I have a good deal of users who need to print certain pages of an intranet application for record keeping. We used to have "printer friendly buttons" (I nixed them after asking this question) that butchered the user experience and navigation controls while on the actual web site.

In replacement I've added a CSS which automatically formats any page on the site for print reasonably well, but I'm concerned if users may get frustrated because they print something not exactly like they see on the screen.

A large part of the solution in my case has been printer buttons; I know which pages my users print (explicit reports are supposed to be printed for backups) and gave printer buttons to print out specific reports. The site is mostly navigation and tables of database data.

I like the buttons because I found many of my users don't actually know how to use standard print commands; however slapping the printer button on every page seems very unnecessary, and I can't exactly give a popup every time a user prints that says "This page will look different on paper." Is this an issue to be concerned about?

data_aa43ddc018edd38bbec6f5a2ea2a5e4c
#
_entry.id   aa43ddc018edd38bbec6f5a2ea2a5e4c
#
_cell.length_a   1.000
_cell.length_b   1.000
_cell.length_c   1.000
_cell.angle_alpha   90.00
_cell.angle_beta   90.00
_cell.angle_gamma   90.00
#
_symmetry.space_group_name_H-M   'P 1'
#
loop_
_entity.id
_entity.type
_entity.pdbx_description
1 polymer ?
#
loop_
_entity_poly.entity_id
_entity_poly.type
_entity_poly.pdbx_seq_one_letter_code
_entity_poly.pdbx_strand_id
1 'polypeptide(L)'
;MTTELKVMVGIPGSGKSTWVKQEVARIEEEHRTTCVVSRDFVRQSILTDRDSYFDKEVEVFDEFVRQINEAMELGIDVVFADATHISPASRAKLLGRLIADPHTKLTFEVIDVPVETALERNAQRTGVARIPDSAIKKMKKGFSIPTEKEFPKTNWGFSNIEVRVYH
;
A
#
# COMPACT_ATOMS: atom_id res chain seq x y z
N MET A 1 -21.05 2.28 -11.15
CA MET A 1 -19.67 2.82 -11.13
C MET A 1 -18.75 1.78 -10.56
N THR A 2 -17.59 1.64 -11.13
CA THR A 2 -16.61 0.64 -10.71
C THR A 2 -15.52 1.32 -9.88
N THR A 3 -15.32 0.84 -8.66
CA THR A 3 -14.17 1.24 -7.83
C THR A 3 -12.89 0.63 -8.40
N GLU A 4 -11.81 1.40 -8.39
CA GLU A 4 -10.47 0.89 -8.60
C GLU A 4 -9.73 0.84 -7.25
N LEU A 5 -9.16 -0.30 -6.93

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I would say that unless your print layout is radically different then it's probably not worth mentioning, except perhaps on a Help/FAQ page.

While there might be questions the first time someone prints the page, once you explain (or show them the explanation) it should be self evident why the layout is different.

If you (or your users) decide that a popup explanation is required then you just need to store locally whether the user has seen it or not. The first time the popup will appear, but on subsequent occasions the "seen it" flag will be set so you don't have to show it again. If there's a further change to the print layout you can introduce a new "seen it" value/flag so that everyone will see the updated information.

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